Since this article is about cordless electric cultivators, we are going to address only this type of machine.
Details of cordless growers
As we can see in the following figure, almost all wireless growers They feature a front tooth and rear wheel design.
In this case, the function of the wheels is simply to guide the cultivator by the terrain. The actual direct drive comes from the teeth digging into the ground and pushing the unit forward. To transport the cultivator From one place to another, the user pushes the handle down, which raises the rotating teeth, just as we saw in the video. When the new location is reached, the front part is put back in contact with the ground and the teeth continue their task.
The teeth of all cultivators They can be adjusted to determine the depth, depending on how much we want to penetrate the ground. For its part, the width of the path is determined by the number of teeth in operation and this is obviously related to the size of the machine. Cordless models generally offer working width and depth adjustment features as shown in the figure.
As its name implies, cordless cultivators They work with 36 V batteries, usually two packs of 18 V each, as we see in the figure below. In general, these are lithium-ion batteries, which have great advantages over nickel-metal hydride (Ni-MH) or nickel-cadmium (Ni-Cd) batteries and ensure an autonomy of about 45 minutes. Some manufacturers offer universal batteries and chargers, which we already dealt with in a timely manner, which allow them to be exchanged between various tools wireless of the same brand.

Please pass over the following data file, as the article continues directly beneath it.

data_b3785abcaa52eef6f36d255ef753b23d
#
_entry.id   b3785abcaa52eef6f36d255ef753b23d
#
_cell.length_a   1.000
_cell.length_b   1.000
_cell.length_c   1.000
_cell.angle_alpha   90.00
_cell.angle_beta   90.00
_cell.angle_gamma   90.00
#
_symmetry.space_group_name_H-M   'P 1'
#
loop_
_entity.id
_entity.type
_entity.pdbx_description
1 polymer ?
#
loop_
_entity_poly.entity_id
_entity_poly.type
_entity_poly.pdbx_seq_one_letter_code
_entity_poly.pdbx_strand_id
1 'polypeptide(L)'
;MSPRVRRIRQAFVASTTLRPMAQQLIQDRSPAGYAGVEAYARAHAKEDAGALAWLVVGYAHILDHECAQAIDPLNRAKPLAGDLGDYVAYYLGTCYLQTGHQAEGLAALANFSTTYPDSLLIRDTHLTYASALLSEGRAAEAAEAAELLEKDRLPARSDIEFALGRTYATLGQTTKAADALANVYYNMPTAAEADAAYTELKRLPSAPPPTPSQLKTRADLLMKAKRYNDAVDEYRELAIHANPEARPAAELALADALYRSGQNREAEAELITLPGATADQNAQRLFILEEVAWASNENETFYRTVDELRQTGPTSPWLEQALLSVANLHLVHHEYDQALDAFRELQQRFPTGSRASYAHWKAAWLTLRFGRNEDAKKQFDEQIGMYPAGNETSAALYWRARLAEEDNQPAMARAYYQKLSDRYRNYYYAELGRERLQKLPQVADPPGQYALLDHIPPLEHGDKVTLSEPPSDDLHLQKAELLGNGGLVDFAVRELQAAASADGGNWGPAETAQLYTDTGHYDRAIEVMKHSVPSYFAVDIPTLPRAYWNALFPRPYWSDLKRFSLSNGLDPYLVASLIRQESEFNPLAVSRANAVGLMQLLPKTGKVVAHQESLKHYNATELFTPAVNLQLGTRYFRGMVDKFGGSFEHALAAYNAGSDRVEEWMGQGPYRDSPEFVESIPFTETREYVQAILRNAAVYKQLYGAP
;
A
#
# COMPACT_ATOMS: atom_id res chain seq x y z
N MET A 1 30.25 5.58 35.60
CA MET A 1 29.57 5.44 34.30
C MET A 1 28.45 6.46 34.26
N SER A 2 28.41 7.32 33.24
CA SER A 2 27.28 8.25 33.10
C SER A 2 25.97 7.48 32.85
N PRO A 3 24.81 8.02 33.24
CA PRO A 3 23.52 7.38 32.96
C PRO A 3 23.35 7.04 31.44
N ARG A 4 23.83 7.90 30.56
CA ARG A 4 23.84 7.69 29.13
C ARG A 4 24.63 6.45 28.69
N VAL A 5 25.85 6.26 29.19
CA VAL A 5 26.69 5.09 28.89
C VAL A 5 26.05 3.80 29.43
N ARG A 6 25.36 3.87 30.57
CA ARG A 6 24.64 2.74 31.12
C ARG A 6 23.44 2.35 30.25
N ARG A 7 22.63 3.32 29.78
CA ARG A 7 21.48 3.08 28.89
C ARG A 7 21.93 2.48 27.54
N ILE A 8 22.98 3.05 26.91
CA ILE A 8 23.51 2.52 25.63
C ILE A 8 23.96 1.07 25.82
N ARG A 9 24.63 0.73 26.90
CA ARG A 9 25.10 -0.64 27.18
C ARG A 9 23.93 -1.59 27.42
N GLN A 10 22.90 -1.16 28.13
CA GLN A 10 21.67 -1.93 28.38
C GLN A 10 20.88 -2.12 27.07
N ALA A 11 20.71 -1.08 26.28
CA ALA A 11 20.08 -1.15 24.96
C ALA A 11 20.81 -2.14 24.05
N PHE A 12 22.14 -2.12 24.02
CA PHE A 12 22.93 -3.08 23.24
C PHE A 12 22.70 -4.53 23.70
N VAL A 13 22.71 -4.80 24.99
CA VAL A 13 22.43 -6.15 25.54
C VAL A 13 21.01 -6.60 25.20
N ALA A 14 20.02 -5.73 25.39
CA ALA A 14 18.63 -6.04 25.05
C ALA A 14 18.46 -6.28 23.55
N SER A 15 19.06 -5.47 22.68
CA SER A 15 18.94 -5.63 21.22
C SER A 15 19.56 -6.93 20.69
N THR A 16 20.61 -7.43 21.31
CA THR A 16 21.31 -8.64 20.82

Another component today almost required of all cordless tool and that of course incorporate the cultivators from recognized manufacturers is the brushless motor, which, thanks to its design, ensures a long battery life, while offering greater power than a conventional motor, as well as convenience features in terms of size, weight and noise generation from the tool.
Maintenance and care of a cultivator
Once we have our motocultivator we must learn how to properly care for it. Tillage is a dirty job and therefore the cultivator it will require a bit more maintenance than many other household tools.
The most important rule for the care of our cultivator is to keep it clean. For that, every time we finish using it, we can use a hose to direct a jet of water to the moving parts, paying special attention to the teeth. If we see small encrusted objects or roots curled around the shaft, let’s be sure to remove them.
On the other hand, the teeth lose their sharpness after a while, especially if they are used in rocky soils. To sharpen them, we can place the machine face up on a table or workbench and gently sharpen the teeth with a file. When it is time to change the teeth, it is advisable to contact the technical service provided by the manufacturer.
Non-moving parts, such as the vents and motor housing, also require cleaning with a cloth, or by blowing with low pressure compressed air.
In addition, we must take care that all the fixing elements (screws, threads, etc.) are always well tightened, because that way we will work safely.
When we don’t use the motocultivator For a while, we will keep it in a dry place. To save space we can loosen the star nuts and fold the handles as seen in the previous video and in this figure.
Its useful life will depend to a large extent on the care that we can provide to the grower, so that, with proper use and maintenance according to the manufacturer’s instructions, we will be able to enjoy many years of work in our park or garden.